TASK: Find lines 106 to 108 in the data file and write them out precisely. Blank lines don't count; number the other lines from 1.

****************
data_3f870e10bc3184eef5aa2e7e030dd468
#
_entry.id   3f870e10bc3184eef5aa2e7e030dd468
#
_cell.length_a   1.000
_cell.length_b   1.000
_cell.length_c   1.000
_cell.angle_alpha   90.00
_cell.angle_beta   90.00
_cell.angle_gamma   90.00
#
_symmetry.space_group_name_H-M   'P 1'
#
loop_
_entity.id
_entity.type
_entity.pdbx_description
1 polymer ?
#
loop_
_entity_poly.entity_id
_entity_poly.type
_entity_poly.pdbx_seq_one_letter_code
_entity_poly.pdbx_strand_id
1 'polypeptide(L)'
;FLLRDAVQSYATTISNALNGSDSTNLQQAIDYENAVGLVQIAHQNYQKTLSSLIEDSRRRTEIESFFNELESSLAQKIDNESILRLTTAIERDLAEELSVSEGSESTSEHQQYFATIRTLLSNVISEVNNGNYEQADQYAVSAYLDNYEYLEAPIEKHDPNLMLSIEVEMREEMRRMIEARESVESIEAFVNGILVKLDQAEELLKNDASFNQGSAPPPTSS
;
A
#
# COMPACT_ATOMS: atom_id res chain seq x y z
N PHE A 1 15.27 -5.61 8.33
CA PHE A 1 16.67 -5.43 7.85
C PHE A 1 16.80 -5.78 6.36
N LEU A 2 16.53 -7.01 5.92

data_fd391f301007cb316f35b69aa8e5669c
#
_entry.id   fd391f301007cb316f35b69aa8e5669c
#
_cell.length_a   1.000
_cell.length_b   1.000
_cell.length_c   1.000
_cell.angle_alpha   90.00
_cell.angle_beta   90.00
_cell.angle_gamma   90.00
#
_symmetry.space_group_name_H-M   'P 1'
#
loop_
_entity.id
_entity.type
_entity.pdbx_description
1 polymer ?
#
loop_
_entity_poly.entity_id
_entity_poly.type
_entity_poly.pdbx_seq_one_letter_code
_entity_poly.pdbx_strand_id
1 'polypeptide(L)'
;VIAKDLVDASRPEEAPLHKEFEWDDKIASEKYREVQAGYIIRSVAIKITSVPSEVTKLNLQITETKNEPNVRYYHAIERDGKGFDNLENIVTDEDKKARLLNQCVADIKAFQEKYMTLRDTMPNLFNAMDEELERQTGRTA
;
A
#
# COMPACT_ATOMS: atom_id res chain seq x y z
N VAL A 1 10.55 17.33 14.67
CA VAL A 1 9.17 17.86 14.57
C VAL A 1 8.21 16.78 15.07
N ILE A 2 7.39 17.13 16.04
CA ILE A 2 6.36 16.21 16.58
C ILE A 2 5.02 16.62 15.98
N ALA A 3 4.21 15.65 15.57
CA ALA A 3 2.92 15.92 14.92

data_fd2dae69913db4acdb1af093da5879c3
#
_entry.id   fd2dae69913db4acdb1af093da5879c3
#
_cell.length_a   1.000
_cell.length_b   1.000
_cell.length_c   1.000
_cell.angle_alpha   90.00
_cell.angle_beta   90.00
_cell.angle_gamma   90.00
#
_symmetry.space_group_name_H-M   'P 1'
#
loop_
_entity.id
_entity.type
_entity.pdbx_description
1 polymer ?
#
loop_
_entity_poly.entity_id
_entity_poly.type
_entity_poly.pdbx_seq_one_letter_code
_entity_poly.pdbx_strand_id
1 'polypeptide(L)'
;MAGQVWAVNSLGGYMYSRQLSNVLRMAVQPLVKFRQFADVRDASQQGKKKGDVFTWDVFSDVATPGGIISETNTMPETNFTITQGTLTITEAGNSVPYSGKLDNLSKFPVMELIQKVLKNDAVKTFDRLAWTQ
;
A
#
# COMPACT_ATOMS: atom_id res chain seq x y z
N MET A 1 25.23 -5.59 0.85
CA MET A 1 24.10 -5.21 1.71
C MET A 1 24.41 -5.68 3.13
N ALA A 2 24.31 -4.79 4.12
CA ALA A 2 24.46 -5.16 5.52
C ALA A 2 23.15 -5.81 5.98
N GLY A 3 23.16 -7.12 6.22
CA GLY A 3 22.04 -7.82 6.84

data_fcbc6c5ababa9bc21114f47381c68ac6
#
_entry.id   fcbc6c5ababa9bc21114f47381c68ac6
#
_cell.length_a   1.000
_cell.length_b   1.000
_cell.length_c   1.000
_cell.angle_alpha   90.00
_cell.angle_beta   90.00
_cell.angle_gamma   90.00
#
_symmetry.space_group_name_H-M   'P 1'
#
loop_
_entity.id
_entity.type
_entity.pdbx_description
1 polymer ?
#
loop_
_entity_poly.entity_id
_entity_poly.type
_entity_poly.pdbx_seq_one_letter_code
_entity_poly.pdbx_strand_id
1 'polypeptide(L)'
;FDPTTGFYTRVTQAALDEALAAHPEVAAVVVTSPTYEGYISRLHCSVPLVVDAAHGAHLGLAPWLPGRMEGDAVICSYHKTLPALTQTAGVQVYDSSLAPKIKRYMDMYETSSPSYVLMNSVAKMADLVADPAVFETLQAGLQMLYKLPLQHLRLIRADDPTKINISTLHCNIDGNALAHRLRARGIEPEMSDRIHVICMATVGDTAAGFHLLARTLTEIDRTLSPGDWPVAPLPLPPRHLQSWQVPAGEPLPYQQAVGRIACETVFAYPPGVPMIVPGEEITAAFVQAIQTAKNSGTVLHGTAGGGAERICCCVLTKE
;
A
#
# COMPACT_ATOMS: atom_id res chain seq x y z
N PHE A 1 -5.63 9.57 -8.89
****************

N ALA A 2 24.31 -4.79 4.12
CA ALA A 2 24.46 -5.16 5.52
C ALA A 2 23.15 -5.81 5.98